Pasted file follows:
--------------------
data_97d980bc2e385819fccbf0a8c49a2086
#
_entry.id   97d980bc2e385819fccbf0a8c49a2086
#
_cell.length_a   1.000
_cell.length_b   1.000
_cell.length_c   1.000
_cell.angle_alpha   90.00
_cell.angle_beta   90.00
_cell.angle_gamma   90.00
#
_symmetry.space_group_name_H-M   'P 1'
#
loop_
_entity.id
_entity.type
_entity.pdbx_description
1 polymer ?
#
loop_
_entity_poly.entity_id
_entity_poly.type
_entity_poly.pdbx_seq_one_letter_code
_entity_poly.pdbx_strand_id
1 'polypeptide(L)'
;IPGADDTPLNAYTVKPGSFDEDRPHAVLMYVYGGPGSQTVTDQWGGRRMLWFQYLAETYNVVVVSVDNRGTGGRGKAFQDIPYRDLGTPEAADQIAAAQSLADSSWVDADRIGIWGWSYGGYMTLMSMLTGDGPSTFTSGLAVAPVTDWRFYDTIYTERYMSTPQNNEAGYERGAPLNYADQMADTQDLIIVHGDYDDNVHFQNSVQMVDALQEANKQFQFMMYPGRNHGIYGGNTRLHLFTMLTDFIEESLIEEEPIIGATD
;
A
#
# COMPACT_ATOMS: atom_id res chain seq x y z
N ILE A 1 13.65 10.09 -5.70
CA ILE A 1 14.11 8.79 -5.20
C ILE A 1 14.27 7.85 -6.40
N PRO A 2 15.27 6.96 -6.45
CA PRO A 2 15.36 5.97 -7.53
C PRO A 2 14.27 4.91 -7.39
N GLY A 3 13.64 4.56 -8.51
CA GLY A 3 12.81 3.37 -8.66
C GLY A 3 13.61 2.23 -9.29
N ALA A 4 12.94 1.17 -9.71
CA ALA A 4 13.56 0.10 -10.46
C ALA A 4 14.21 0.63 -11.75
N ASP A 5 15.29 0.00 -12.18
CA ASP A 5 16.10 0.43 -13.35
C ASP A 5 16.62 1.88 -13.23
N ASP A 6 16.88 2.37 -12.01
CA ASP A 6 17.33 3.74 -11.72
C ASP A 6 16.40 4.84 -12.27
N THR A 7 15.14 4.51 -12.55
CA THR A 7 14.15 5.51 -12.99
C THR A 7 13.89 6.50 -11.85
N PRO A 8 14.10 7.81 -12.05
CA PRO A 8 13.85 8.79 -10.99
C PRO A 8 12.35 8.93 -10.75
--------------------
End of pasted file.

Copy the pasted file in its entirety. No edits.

data_97d980bc2e385819fccbf0a8c49a2086
#
_entry.id   97d980bc2e385819fccbf0a8c49a2086
#
_cell.length_a   1.000
_cell.length_b   1.000
_cell.length_c   1.000
_cell.angle_alpha   90.00
_cell.angle_beta   90.00
_cell.angle_gamma   90.00
#
_symmetry.space_group_name_H-M   'P 1'
#
loop_
_entity.id
_entity.type
_entity.pdbx_description
1 polymer ?
#
loop_
_entity_poly.entity_id
_entity_poly.type
_entity_poly.pdbx_seq_one_letter_code
_entity_poly.pdbx_strand_id
1 'polypeptide(L)'
;IPGADDTPLNAYTVKPGSFDEDRPHAVLMYVYGGPGSQTVTDQWGGRRMLWFQYLAETYNVVVVSVDNRGTGGRGKAFQDIPYRDLGTPEAADQIAAAQSLADSSWVDADRIGIWGWSYGGYMTLMSMLTGDGPSTFTSGLAVAPVTDWRFYDTIYTERYMSTPQNNEAGYERGAPLNYADQMADTQDLIIVHGDYDDNVHFQNSVQMVDALQEANKQFQFMMYPGRNHGIYGGNTRLHLFTMLTDFIEESLIEEEPIIGATD
;
A
#
# COMPACT_ATOMS: atom_id res chain seq x y z
N ILE A 1 13.65 10.09 -5.70
CA ILE A 1 14.11 8.79 -5.20
C ILE A 1 14.27 7.85 -6.40
N PRO A 2 15.27 6.96 -6.45
CA PRO A 2 15.36 5.97 -7.53
C PRO A 2 14.27 4.91 -7.39
N GLY A 3 13.64 4.56 -8.51
CA GLY A 3 12.81 3.37 -8.66
C GLY A 3 13.61 2.23 -9.29
N ALA A 4 12.94 1.17 -9.71
CA ALA A 4 13.56 0.10 -10.46
C ALA A 4 14.21 0.63 -11.75
N ASP A 5 15.29 0.00 -12.18
CA ASP A 5 16.10 0.43 -13.35
C ASP A 5 16.62 1.88 -13.23
N ASP A 6 16.88 2.37 -12.01
CA ASP A 6 17.33 3.74 -11.72
C ASP A 6 16.40 4.84 -12.27
N THR A 7 15.14 4.51 -12.55
CA THR A 7 14.15 5.51 -12.99
C THR A 7 13.89 6.50 -11.85
N PRO A 8 14.10 7.81 -12.05
CA PRO A 8 13.85 8.79 -10.99
C PRO A 8 12.35 8.93 -10.75